Here comes the fun part — performance run. Its light weight and effortless drive make the Yamaha surprisingly quick from 0 to 60 km/h: just 3.46 seconds. Yes, it’s close to a second faster than the Apache and half-a-second quicker than the NS. No one could have guessed that in the 0-100 km/h sprint, the fluid Yamaha would be 1.5 seconds faster than the Pulsar and beat the Apache by nearly three seconds!
Despite their sporty stance these bikes are essentially designed for city use, with the occasional weekend run on mountain roads. So, mid-range plays an important role. We tested the three bikes rolling from 30 km/h in third gear to see which one reached 70 km/h first. The Apache was the slowest in the group, managing it in 6.62 seconds, the Pulsar fared better and shaved off a second, while the Yamaha took merely 4.75 seconds.
Another aspect that helps decipher each bike’s character more clearly is their riding dynamics. During our long ride, we found the Pulsar to offer pretty sorted handling and ride; one of the major reasons for this being its modern perimeter frame, which is more rigid than its competitors’. None of these bikes are sprung too soft or firm, but the Pulsar has a good balance. The suspension takes bad roads in its stride and its long wheelbase offers good straight-line stability. It’s just not as nimble as the Apache. The TVS with its short wheelbase and racing genes is the sharpest of the lot, quick to change direction, and is extremely alert. Also, it’s not forgiving. So you have to be equally alert while giving input. It’s definitely the most engaging as it keeps you on your toes.
The Yamaha is a completely different animal. The Japanese have a way of giving their bike a balance which is close to a Zen-like state. The harmony between the suspension and chassis, and how the rear follows the front wheels on the FZ25 are nothing short of a symphony. It’s a feeling of calmness which sets it apart from the other two bikes. It’s also slightly softer sprung, and offers more comfort than the others. The Yamaha feels most relaxed; be it while negotiating traffic or while scraping the foot-pegs through fast corners. It’s the easiest bike to live with.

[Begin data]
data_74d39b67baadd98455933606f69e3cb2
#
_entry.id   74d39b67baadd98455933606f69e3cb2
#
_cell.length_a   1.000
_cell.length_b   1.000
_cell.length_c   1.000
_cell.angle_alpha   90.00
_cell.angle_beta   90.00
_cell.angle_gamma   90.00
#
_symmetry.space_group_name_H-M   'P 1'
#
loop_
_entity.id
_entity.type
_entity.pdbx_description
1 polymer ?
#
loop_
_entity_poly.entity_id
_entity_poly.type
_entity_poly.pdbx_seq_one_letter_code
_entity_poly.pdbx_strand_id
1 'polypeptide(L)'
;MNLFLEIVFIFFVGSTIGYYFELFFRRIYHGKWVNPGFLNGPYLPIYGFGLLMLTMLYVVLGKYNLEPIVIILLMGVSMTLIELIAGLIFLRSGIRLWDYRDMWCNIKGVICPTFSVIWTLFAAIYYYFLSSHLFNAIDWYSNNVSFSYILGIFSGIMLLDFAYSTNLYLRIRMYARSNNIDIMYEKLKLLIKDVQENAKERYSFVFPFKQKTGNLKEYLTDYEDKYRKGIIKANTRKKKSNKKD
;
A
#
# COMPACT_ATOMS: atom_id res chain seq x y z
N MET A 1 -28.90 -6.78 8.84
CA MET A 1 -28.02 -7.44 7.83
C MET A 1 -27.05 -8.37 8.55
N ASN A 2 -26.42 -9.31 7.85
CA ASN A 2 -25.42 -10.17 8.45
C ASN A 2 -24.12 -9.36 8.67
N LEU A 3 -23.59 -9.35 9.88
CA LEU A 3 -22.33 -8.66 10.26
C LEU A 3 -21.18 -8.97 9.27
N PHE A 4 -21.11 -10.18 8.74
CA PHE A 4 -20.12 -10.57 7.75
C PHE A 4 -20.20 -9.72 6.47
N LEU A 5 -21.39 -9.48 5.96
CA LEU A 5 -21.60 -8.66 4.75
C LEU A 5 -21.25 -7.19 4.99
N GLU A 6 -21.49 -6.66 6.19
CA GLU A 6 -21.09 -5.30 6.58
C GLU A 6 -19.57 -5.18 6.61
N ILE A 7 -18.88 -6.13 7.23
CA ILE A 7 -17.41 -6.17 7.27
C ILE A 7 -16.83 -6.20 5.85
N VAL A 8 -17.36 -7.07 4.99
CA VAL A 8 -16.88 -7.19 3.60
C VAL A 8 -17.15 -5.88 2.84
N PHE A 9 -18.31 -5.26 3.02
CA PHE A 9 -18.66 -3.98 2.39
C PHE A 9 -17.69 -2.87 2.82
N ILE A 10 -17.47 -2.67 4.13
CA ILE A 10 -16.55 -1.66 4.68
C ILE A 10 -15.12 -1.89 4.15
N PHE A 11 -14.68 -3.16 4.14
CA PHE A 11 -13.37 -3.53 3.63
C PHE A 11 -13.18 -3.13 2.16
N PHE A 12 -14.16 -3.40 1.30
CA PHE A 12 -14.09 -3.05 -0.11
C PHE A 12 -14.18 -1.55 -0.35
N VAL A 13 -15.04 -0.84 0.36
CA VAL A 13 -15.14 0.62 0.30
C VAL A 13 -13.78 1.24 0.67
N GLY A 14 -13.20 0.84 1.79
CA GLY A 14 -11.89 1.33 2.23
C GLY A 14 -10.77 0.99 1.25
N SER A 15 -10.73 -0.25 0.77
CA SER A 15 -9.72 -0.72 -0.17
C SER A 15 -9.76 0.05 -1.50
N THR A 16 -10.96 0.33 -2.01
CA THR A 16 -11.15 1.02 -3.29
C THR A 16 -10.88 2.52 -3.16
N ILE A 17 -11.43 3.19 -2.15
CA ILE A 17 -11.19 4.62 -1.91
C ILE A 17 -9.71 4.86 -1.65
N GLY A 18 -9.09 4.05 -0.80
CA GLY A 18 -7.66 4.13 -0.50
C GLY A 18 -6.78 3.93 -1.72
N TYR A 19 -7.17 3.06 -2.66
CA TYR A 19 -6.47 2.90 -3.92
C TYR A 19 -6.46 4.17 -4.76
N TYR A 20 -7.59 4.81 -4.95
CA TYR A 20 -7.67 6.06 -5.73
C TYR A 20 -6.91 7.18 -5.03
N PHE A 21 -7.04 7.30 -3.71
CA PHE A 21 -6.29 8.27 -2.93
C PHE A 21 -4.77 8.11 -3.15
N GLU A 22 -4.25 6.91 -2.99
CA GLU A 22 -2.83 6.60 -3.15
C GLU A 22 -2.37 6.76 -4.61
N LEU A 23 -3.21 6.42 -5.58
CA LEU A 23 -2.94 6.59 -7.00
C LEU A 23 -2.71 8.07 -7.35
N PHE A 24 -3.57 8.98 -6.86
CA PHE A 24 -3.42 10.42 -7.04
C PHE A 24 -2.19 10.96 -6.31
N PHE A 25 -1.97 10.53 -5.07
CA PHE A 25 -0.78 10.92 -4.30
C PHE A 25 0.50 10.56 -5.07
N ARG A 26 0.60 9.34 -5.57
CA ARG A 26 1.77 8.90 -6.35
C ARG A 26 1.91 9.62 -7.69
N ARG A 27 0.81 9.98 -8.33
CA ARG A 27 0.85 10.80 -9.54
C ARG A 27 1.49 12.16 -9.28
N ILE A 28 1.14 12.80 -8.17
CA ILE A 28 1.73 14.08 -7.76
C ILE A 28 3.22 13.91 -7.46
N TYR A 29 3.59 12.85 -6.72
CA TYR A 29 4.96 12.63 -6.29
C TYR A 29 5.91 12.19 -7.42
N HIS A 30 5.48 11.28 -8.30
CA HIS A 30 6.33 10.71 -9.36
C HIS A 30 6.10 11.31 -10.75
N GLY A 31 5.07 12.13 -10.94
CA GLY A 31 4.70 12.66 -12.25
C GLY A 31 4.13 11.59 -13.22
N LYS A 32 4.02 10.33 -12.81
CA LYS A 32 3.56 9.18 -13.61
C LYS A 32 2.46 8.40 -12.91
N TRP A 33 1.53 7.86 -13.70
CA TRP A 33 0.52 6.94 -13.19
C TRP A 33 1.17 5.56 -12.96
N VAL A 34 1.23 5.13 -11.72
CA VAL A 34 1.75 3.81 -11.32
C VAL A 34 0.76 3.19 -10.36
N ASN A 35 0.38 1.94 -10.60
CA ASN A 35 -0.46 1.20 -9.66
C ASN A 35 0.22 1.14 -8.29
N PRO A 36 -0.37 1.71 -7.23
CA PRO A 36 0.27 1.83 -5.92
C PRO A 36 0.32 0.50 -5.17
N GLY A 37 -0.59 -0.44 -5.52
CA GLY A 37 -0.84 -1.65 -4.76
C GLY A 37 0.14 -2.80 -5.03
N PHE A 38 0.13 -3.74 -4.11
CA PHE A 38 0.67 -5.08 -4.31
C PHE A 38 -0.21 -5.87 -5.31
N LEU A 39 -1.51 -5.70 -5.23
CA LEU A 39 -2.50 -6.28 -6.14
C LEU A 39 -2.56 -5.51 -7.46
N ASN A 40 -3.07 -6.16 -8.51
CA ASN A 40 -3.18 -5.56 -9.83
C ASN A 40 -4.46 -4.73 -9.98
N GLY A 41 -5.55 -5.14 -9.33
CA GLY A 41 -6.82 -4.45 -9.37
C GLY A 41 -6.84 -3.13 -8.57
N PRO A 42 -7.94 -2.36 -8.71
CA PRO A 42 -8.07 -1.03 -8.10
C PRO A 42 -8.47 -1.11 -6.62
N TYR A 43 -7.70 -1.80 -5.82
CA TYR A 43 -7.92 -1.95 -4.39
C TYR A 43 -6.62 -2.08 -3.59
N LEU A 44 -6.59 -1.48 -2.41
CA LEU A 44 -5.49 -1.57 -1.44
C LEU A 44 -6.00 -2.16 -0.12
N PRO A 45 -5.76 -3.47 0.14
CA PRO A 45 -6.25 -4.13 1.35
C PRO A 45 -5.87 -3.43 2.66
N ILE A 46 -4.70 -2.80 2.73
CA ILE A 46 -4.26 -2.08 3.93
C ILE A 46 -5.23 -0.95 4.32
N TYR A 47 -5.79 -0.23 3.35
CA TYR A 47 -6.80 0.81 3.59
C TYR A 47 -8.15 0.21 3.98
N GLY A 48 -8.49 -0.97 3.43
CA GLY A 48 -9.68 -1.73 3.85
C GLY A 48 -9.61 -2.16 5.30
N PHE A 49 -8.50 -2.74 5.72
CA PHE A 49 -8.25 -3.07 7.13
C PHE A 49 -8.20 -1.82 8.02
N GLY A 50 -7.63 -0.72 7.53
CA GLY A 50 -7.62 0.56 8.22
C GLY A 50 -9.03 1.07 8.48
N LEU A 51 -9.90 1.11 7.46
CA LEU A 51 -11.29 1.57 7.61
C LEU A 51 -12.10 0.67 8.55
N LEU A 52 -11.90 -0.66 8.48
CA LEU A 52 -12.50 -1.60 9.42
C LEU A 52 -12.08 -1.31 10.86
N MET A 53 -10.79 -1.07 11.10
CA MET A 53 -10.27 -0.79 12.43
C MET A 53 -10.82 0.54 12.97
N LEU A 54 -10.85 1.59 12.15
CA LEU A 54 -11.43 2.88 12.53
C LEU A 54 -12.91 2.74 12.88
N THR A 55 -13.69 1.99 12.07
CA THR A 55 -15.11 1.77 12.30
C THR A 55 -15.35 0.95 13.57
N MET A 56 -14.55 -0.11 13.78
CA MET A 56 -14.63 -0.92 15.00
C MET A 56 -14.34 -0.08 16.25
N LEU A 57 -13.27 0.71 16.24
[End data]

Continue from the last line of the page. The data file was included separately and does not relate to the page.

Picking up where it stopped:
Until now we’ve only been speaking about going faster; so let’s shed some light on their braking prowess. All these three bikes have disc brakes on both their wheels and the stopping power is closely matched. The Yamaha and Apache brakes offer a little more feel and feedback, and that’s probably why they’ve managed better anchoring. The FZ25 is the quickest to come to a halt from 80 km/h, followed by the Apache, while the Pulsar is just a fraction behind. As of now, none gets ABS as standard which would have reduced the braking distance considerably.
And that brings this story to a halt as well. As discussed earlier, each bike has a set of virtues and a few drawbacks. So, which one is good at what? The Pulsar is the least expensive and also has a fine balance of sportiness, practicality and is the better machine here for touring — thanks to Bajaj’s widespread network and that sixth gear. Furthermore, it’s a ‘Pulsar’: the epitome of sport biking in India.
The Apache is the most engaging bike to ride as it makes your response sharper. It’s also the most funky-looking, which is sure to impress your mates. The one bike which is always game for a race, be it on a track or on the street. If you like riding on the edge, this is your calling.
The Yamaha is the most understated bike in this comparison. The refined engine doesn’t feel that it’s the quickest, the exhaust doesn’t scream as the bike overtakes the rest, and for a 250-cc it’s very well priced. It clearly is a more mature pick.